I spent three years deciding whether or not to become a Mother on my own. During that time I worried a lot about how I would tell people that I had gotten knocked up by a sperm donor. The words stalled in my brain. I worried what people would think and what they might say. Worse still, I worried what my child might think of me.
Anyone who knows me would be surprised to hear this. I’m generally a person who doesn’t much care what other people think. It was so alien to me to be spending time on these thoughts. Normally I’d be a ‘do it now, worry later’ kind of gal. This was too big for that kind of impulsivity. I also work in a restaurant and as such have a lot of people that I’d have to explain a pregnancy to. That’s a lot of reactions to worry about!
In the end I turned my thinking around. How would I feel if I was never a Mother? If I didn’t do this would it be my biggest regret? Would I become a miserable spirit in the afterlife, hovering around babies cribs??!!
I wasn’t sure how I’d field the questions but I was sure that I needed to be a Mother. Nobody wants to haunt babies! I stopped worrying and started trying.
And it took a long time to get pregnant. During that time I sincerely wished I hadn’t spent so long worrying about other people. I was so mad at myself for doubting my path. I was terrified that I had blown my chance at being a Mother by spending too long thinking about whether or not to do it. Thankfully it finally worked out and by then I was so happy to be pregnant that my original fears no longer mattered.
At 16 weeks pregnant, my wardrobe options were running out. I’d gone from wearing figure hugging clothes to baby doll dresses. It was time to tell work (and the general public!)
I told my work colleagues first. I was so nervous. I’d gotten very fond of my giant secret. I got my co-workers in a room and told them together. The response was amazing! I received hugs, congratulations and so much love. I was very honest about having conceived on my own and the struggles I’d been through.
“I’m having a baby on my own. I used a donor and conceived via IVF. I am so ecstatic. It took a long time to get here and I can’t wait to be a Mother!”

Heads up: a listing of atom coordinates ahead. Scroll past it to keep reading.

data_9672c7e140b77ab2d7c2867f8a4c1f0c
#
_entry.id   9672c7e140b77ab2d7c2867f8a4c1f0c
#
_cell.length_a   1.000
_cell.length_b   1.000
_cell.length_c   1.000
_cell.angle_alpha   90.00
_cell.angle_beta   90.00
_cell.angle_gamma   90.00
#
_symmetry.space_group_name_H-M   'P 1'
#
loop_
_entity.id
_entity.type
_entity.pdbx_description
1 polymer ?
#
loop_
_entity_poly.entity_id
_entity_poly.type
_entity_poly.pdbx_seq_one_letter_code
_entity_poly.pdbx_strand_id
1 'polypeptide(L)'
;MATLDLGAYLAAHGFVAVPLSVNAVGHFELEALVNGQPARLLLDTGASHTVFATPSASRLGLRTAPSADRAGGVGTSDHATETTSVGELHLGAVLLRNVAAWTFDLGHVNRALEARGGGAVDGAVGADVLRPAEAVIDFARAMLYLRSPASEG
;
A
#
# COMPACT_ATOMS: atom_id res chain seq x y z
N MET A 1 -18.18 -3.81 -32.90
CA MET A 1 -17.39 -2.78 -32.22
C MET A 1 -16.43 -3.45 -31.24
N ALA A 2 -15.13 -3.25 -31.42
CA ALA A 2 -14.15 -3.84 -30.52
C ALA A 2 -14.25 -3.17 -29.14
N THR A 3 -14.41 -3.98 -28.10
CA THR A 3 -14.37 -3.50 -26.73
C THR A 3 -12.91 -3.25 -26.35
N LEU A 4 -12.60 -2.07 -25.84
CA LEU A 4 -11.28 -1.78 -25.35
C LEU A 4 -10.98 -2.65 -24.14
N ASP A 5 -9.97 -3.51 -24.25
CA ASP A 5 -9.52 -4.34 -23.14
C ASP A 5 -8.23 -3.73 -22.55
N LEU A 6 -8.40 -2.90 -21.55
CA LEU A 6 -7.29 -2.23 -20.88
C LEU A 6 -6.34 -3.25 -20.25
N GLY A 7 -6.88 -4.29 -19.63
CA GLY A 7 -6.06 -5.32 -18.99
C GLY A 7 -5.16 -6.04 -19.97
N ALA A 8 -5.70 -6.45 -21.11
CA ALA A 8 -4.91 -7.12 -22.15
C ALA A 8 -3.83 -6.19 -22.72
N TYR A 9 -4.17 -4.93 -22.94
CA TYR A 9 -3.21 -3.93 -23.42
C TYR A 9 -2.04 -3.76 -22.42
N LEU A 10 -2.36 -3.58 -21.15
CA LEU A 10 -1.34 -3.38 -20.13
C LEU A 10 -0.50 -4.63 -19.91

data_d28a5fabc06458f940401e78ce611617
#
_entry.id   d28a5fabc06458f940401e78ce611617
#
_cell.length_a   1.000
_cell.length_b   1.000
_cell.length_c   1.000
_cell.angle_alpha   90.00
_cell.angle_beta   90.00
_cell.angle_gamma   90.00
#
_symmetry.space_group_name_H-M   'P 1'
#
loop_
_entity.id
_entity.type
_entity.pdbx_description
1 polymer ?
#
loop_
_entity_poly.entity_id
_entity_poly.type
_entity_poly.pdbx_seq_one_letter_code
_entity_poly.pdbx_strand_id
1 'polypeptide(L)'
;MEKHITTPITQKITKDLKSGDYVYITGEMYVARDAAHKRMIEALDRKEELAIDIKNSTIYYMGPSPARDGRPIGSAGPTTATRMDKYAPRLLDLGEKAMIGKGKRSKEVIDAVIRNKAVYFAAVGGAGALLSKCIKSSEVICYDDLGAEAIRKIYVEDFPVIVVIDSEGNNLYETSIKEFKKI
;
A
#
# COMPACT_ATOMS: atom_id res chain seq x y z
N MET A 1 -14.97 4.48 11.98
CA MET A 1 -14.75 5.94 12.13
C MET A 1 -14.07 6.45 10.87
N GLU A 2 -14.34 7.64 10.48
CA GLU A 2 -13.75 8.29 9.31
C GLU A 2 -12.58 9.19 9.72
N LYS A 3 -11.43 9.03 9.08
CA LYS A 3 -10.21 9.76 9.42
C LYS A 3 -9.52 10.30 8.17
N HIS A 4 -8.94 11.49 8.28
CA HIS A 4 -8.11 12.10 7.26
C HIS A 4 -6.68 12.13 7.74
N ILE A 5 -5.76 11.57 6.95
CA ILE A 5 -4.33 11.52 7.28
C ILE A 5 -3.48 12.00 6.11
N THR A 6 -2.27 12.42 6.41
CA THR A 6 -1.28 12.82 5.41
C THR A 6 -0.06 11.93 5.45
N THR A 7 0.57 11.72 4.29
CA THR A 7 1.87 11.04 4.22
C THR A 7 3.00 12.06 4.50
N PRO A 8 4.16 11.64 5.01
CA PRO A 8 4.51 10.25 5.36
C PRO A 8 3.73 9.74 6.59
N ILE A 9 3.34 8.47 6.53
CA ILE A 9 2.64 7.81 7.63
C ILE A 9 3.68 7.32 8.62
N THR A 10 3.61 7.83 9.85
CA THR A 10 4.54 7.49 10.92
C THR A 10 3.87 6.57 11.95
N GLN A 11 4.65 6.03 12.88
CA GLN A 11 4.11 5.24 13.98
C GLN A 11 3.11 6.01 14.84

I put the tight clothes back on and started telling my customers. Some people asked genuine questions and all said they thought it was great. A lot of women said they wished they had done the same thing.
The one demographic that I sometimes got a defensive vibe from was older men. They would ask questions about the donor (which I would decline to answer as they were often too personal.) I wondered whether their egos were slightly bruised at the thought of a woman not needing a man in her life to get pregnant.
After 3 years of thinking and researching I felt that the sooner I became comfortable with my story, the better it would be for my child. It felt super awkward the first few times I told people I don’t know so well that I’m a single mother by choice who used a sperm donor. It quickly became easier and these days I quite enjoy telling people (when appropriate.)
That said, it’s amazing how infrequently I’m now asked about the other parent. Once your child is born nobody really cares how they got here. Our society is so used to broken homes and single mothers that we just blend into the crowd.
I have however already started telling my son where he came from. As soon as he was born I made him a book that explains his story to him. It has a lot of pictures of us and our family. We read it together about once a week. Right now the words mean nothing to him but before too long they will begin to make sense to him and become a starting point for his questions.
These days I’m so proud of our story. I can’t imagine it being any other way.
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